I am grateful for the information provided to me by Jerome Clark, Patrick Curry, Suitbert Ertel, the estate of Piet Hein Hoebens, Gerd Hövelmann, Philip J. Klass, Tom McIver, Dennis Rawlins, Robert Sheaffer, Brian Siano, and Marcello Truzzi. I also relied on several previous summaries of events, including Dennis Rawlins’ “sTARBABY” (Fate, October 1981) and “Remus Extremus” (Skeptical Inquirer, Winter 1981), Philip J. Klass’s “CRYBABY” (1981, unpublished), Patrick Curry’s “Research on the Mars Effect” (Zetetic Scholar #9, March 1982), Richard Kammann’s “Personal Assessment of the sTARBABY Controversy” (December 15, 1981, unpublished) and “The True Disbelievers: Mars Effect Drives Skeptics to Irrationality” (Zetetic Scholar #10, December 1982), and George Abell’s untitled 71-page statement (April 1982, unpublished).


This version of the chronology is being distributed to the following persons:

Earlier drafts have been sent to John Bear, Susan Blackmore, Jerome Clark, Patrick Curry, Michael Epstein, Suitbert Ertel, Gerd Hövelmann, Ivan Kelly, Anson Kennedy, Paul Kurtz, Tom McIver, Rick Moen, Mike Norton, Damian Pope, Dennis Rawlins, Françoise Schneider-Gauquelin, Robert Sheaffer, Michael Shermer, Brian Siano, Marcello Truzzi, and Stephen Weldon. (My attempts to send copies to Lawrence Jerome and Philip J. Klass were unsuccessful—Jerome moved and the forwarding order has expired, and Klass returned his copy without opening it.)

The following abbreviations have been used throughout:


AHA American Humanist Association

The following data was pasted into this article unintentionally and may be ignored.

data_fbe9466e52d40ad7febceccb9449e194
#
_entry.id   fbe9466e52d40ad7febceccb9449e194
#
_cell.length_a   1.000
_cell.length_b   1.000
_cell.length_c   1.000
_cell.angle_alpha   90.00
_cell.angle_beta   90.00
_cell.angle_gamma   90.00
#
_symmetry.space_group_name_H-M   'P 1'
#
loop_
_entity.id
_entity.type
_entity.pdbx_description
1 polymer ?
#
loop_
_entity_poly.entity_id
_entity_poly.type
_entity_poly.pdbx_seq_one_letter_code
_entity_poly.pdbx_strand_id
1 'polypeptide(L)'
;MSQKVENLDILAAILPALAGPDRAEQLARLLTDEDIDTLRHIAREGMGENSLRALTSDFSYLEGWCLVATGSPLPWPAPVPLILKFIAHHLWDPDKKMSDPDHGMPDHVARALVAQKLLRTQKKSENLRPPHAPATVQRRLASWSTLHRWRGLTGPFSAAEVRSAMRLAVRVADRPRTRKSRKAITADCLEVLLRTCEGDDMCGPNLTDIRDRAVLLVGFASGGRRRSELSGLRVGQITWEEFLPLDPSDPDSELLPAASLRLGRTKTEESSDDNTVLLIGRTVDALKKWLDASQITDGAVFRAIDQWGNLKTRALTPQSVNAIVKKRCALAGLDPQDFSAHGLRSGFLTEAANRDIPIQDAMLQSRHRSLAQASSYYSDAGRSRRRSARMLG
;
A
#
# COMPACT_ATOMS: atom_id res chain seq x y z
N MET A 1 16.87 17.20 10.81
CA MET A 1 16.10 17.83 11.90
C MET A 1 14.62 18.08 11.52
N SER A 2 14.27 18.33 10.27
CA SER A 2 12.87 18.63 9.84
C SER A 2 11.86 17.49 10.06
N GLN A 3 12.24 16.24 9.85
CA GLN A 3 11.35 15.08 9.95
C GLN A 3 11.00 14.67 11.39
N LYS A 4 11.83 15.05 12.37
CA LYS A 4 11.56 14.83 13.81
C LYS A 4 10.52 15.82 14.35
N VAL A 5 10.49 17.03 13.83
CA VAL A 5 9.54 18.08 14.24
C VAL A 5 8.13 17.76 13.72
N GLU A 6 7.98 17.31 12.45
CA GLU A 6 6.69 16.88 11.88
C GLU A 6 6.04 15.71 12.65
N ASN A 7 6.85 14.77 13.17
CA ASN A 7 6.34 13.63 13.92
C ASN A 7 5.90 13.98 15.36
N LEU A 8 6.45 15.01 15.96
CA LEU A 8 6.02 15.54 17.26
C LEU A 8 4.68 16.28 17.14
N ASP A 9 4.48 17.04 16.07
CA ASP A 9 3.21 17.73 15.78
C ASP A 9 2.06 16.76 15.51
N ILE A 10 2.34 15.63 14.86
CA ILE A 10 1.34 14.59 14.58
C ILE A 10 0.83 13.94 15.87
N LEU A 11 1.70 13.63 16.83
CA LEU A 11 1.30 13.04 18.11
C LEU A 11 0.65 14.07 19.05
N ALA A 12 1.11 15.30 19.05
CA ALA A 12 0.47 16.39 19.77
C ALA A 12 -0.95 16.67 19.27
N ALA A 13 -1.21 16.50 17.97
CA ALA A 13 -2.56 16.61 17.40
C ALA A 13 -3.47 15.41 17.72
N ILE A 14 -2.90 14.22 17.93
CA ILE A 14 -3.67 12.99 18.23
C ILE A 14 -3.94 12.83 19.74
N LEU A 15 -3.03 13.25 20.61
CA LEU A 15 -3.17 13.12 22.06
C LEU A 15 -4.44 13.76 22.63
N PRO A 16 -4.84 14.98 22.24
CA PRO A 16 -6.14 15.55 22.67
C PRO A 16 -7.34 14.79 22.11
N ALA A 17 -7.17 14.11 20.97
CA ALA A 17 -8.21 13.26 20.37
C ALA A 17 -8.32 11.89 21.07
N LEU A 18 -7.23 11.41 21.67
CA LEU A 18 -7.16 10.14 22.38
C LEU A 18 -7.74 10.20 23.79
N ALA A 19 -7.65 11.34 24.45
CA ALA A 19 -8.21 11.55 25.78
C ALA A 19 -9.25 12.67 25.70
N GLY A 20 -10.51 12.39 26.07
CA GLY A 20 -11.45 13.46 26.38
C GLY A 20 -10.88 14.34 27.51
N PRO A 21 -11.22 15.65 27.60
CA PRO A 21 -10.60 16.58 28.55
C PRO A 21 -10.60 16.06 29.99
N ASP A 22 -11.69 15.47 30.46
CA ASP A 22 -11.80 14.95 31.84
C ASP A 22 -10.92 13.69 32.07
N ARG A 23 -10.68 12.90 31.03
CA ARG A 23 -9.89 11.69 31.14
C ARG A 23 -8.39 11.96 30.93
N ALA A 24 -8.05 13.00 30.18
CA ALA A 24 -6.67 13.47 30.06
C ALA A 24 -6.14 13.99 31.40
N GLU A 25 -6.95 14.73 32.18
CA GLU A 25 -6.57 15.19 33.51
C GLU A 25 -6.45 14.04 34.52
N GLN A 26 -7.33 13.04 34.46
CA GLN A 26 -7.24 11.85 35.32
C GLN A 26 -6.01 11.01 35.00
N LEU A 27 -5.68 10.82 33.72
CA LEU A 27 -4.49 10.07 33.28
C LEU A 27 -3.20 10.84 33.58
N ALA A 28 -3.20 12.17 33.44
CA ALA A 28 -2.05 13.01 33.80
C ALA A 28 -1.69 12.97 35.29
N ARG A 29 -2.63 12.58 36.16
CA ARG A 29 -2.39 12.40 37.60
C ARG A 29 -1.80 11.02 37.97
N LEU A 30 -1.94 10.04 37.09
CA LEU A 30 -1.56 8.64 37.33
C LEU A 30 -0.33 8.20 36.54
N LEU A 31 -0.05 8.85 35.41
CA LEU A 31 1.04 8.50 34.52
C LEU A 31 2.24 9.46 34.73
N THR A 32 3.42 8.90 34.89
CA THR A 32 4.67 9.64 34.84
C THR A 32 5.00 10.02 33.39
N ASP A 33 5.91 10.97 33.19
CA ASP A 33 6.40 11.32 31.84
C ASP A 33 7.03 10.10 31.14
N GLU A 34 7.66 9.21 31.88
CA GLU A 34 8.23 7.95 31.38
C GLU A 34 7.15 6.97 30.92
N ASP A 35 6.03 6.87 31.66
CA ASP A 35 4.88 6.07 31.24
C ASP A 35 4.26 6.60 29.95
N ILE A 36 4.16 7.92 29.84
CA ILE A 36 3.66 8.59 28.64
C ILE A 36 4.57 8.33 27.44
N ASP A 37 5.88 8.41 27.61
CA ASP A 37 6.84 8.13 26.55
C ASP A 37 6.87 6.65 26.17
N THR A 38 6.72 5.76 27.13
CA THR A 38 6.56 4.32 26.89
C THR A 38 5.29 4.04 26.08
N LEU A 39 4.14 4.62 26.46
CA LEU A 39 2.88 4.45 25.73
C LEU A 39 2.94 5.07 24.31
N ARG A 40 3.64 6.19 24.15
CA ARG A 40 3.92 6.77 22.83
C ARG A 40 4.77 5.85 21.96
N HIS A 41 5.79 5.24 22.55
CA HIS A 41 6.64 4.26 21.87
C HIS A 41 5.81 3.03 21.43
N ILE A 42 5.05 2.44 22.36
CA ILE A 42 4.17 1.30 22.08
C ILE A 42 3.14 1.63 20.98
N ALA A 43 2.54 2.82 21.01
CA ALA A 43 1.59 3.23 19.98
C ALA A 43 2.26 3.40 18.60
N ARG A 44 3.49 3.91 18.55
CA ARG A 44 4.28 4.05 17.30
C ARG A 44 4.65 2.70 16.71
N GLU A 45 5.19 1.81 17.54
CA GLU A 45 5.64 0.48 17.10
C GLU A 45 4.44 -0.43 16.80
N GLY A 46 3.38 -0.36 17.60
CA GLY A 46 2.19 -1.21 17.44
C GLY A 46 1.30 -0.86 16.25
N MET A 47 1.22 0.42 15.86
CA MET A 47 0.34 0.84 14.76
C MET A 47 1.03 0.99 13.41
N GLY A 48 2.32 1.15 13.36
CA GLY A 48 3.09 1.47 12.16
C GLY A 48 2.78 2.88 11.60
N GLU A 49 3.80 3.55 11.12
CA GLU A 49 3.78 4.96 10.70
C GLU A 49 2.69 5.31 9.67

CFEPP Comité Français pour l’Etude des Phénomènes Paranormaux

CP Comité Para (Comité Belge pour L’Investigation Scientifiques des Phénomènes Réputés Paranormaux)

CSAR Center for Scientific Anomalies Research

CSICOP Committee for the Scientific Investigation of Claims of the Paranormal

Skepsis Stichting Skepsis

SSE Society for Scientific Exploration

UR l’Union Rationaliste

JASPR Journal of the American Society for Psychical Research

JSE Journal of Scientific Exploration

NS New Scientist

SI Skeptical Inquirer

SF Science Forum

Z The Zetetic (now the Skeptical Inquirer)

ZS Zetetic Scholar


As George Abell, untitled statement, unpublished (April 1982), 71pp.

Cr Patrick Curry, “Research on the Mars Effect,” Zetetic Scholar #9 (March 1982), pp. 34-53.

Kt Richard Kammann, “The True Disbelievers: Mars Effect Drives Skeptics to Irrationality (Parts I and II),” Zetetic Scholar #10 (December 1982), pp. 50-65

Ri Dennis Rawlins, “Inside the sTARBABY Coverup: The Planners’ Private Words,” unpublished (May 11, 1983), 13pp.

Rr Dennis Rawlins, “Remus Extremus,” Skeptical Inquirer 6(2, Winter 1981-82), pp. 58-65.

Rs Dennis Rawlins, “sTARBABY,” Fate (October 1981), pp. 1-32 (reprint numbering).

Rt Dennis Rawlins, “General Memo on MT [Marcello Truzzi],” unpublished (May 13, 1978), 3pp. (This includes his letter of the same date to “Ken F, Martin G, Paul K, A Randi.”)

ZKAz Marvin Zelen, Paul Kurtz, and George Abell, “Is There a Mars Effect?” The Humanist 37(6, November/December 1977), pp. 36-39.

George Abell: CSICOP Executive Council member and Professor of Astronomy at the University of California at Los Angeles. Co-author of articles critical of Gauquelin’s “Mars effect” claims with Paul Kurtz and Marvin Zelen. Died October 7, 1983.

Mario Mendez Acosta: Head of the Mexican Section of CSICOP (now the independent Mexican Association for Skeptical Research, SOMIE).

Claude Benski: CFEPP